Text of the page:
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Employee wellness programs are one of the latest additions to company benefits packages, but not all companies offer them. Should you?

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If you’re weighing the pros and cons and trying to determine if developing a program is right for your workforce, we've got some insights to help you decide – as well as some practical examples of wellness programs in action.

At MedExpress, we hear a lot of questions from our employer health services clients about wellness programs and their benefits. To help answer your questions, we’re sharing some tips on why wellness is so important, as well as ways we can help you get started on developing a successful program that is tailored specifically for your company and your employees.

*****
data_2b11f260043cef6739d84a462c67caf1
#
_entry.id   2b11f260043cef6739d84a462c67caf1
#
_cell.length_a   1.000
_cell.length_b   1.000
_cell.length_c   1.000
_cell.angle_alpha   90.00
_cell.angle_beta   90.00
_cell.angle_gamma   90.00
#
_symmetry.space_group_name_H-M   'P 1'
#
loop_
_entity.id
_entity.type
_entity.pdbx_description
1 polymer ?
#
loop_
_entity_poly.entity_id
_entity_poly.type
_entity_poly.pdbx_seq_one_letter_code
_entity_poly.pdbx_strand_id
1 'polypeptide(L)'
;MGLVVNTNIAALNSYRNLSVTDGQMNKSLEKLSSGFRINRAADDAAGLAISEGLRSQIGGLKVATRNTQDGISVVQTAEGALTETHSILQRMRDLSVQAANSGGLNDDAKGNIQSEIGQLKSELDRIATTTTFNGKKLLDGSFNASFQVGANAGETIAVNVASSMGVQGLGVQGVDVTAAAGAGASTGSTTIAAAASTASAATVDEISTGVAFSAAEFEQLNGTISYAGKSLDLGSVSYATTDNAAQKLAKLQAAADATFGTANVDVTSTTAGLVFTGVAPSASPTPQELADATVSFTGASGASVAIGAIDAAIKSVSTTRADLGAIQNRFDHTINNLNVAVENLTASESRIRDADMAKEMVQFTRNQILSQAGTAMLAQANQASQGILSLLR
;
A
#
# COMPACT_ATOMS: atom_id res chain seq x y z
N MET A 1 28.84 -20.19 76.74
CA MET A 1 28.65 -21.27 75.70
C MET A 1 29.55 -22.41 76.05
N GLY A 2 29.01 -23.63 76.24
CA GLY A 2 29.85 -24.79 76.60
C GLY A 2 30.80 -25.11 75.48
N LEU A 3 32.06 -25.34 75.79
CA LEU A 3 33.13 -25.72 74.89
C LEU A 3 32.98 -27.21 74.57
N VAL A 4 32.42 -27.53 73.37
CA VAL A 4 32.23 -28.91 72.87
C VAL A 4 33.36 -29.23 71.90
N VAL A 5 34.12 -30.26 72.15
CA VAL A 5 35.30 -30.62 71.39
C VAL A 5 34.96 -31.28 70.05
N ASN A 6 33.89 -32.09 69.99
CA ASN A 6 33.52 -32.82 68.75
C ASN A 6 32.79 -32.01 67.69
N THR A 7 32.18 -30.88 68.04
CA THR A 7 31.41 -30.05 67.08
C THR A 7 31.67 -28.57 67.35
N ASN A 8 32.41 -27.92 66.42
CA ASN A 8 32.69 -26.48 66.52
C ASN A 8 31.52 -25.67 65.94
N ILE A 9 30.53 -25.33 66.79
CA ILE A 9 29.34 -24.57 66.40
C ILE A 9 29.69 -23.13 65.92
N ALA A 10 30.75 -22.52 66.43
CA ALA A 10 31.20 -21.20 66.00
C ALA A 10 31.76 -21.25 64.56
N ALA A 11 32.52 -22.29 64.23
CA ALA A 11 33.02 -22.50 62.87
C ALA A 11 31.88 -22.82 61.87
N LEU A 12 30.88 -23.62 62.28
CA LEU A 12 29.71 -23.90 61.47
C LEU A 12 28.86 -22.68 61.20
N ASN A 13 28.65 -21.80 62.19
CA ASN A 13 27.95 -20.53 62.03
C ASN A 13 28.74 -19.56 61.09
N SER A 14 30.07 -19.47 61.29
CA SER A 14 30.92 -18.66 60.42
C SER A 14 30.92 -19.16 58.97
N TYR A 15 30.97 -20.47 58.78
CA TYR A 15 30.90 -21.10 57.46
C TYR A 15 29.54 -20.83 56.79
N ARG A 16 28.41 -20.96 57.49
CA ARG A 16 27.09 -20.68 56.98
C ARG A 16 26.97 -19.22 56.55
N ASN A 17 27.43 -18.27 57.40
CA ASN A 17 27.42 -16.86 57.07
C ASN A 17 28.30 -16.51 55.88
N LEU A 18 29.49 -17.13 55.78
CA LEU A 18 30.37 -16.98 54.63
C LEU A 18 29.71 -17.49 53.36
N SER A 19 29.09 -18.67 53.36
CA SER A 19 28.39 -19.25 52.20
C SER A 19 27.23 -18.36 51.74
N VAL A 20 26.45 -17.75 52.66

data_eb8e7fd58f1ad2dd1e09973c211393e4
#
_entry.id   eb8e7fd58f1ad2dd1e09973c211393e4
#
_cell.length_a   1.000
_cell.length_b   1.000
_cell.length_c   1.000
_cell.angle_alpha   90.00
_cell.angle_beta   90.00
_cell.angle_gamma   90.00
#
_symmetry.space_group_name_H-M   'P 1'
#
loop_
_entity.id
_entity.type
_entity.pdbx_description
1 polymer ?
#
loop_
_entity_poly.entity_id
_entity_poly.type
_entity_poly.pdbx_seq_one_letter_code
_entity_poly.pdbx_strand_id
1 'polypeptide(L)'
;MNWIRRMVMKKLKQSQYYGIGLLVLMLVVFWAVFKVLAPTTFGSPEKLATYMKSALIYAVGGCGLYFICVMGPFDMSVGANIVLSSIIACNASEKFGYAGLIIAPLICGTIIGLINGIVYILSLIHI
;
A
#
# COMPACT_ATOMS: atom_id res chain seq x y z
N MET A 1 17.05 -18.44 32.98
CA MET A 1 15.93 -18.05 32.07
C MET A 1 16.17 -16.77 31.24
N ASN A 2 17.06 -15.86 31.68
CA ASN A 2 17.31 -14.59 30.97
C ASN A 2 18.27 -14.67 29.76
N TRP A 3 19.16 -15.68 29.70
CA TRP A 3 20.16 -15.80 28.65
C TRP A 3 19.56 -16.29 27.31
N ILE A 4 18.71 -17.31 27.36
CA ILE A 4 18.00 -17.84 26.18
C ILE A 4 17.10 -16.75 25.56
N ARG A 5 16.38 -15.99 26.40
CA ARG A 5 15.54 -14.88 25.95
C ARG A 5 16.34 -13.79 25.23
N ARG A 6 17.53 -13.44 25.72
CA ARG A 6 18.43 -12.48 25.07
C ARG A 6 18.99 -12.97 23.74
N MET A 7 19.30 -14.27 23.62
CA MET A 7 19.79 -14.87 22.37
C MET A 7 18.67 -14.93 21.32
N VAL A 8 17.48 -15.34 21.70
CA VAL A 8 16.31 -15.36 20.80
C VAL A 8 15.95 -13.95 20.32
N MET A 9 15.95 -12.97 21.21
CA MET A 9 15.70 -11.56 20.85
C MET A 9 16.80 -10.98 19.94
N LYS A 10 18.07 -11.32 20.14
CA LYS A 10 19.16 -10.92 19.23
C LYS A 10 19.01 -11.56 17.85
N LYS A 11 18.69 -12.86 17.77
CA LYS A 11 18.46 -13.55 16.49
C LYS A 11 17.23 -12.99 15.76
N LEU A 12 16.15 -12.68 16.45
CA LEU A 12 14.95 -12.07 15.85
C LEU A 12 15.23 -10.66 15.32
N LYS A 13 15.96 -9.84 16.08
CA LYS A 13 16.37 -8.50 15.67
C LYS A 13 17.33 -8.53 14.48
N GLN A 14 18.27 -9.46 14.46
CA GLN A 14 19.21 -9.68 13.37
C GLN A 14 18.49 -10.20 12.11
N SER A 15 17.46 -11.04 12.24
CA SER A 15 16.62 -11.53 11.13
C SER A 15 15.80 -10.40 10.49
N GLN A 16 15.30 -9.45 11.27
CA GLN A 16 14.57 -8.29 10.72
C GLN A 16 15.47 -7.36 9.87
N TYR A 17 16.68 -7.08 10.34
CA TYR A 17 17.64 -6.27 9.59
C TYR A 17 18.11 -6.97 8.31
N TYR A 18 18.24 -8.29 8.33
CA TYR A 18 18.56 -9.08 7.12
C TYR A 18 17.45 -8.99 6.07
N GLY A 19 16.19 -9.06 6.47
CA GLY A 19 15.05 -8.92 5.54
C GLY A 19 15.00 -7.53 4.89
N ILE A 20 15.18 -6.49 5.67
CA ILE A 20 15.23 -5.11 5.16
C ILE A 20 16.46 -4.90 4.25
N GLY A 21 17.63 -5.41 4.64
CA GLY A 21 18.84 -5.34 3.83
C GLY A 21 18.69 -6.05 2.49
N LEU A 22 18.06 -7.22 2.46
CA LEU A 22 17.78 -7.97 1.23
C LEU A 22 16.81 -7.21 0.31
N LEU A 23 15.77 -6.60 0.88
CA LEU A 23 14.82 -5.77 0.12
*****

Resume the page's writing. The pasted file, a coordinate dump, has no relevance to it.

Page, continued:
What Is a Wellness Program and How Will It Help My Company’s Bottom Line?

Wellness programs help employees make healthy decisions by offering educational resources, wellness challenges, and access to healthy activities. These types of programs aim to boost employee engagement and productivity, while lowering absenteeism and healthcare costs.

There are many companies who have seen success in these areas. A few years back, Harvard Business Review talked to some well-known companies in the United States that have implemented wellness programs for their employees. Here’s what they found:

  • Johnson & Johnson estimated that their wellness programs saved the company $250 million over the course of a decade.1
  • SAS Institute, an analytics software company, boasted a 4 percent voluntary turnover rate because of their wellness programs.1